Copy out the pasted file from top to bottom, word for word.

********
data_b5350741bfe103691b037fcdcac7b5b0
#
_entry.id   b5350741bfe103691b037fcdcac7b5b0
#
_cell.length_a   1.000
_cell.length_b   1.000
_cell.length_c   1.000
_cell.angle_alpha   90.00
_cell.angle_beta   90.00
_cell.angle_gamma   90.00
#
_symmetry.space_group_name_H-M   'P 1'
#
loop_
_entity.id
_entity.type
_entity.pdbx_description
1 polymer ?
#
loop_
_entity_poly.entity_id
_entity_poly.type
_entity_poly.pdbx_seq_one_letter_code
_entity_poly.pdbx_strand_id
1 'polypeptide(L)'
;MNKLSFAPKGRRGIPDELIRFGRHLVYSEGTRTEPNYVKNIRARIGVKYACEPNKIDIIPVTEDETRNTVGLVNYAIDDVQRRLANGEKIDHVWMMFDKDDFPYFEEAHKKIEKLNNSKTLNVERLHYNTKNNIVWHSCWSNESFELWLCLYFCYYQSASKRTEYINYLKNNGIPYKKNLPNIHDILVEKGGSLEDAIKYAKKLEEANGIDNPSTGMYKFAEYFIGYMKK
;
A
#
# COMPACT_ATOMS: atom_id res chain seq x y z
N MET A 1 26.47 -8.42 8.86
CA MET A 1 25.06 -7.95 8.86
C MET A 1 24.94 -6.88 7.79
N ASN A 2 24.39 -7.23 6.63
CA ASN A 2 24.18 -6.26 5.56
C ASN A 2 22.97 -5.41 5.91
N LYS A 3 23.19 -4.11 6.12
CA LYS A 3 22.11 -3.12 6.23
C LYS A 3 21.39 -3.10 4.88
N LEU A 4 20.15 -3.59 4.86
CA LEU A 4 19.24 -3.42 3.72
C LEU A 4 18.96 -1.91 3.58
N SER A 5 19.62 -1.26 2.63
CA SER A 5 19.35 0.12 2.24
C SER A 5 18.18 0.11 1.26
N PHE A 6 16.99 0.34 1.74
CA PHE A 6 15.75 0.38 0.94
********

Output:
data_b5350741bfe103691b037fcdcac7b5b0
#
_entry.id   b5350741bfe103691b037fcdcac7b5b0
#
_cell.length_a   1.000
_cell.length_b   1.000
_cell.length_c   1.000
_cell.angle_alpha   90.00
_cell.angle_beta   90.00
_cell.angle_gamma   90.00
#
_symmetry.space_group_name_H-M   'P 1'
#
loop_
_entity.id
_entity.type
_entity.pdbx_description
1 polymer ?
#
loop_
_entity_poly.entity_id
_entity_poly.type
_entity_poly.pdbx_seq_one_letter_code
_entity_poly.pdbx_strand_id
1 'polypeptide(L)'
;MNKLSFAPKGRRGIPDELIRFGRHLVYSEGTRTEPNYVKNIRARIGVKYACEPNKIDIIPVTEDETRNTVGLVNYAIDDVQRRLANGEKIDHVWMMFDKDDFPYFEEAHKKIEKLNNSKTLNVERLHYNTKNNIVWHSCWSNESFELWLCLYFCYYQSASKRTEYINYLKNNGIPYKKNLPNIHDILVEKGGSLEDAIKYAKKLEEANGIDNPSTGMYKFAEYFIGYMKK
;
A
#
# COMPACT_ATOMS: atom_id res chain seq x y z
N MET A 1 26.47 -8.42 8.86
CA MET A 1 25.06 -7.95 8.86
C MET A 1 24.94 -6.88 7.79
N ASN A 2 24.39 -7.23 6.63
CA ASN A 2 24.18 -6.26 5.56
C ASN A 2 22.97 -5.41 5.91
N LYS A 3 23.19 -4.11 6.12
CA LYS A 3 22.11 -3.12 6.23
C LYS A 3 21.39 -3.10 4.88
N LEU A 4 20.15 -3.59 4.86
CA LEU A 4 19.24 -3.42 3.72
C LEU A 4 18.96 -1.91 3.58
N SER A 5 19.62 -1.26 2.63
CA SER A 5 19.35 0.12 2.24
C SER A 5 18.18 0.11 1.26
N PHE A 6 16.99 0.34 1.74
CA PHE A 6 15.75 0.38 0.94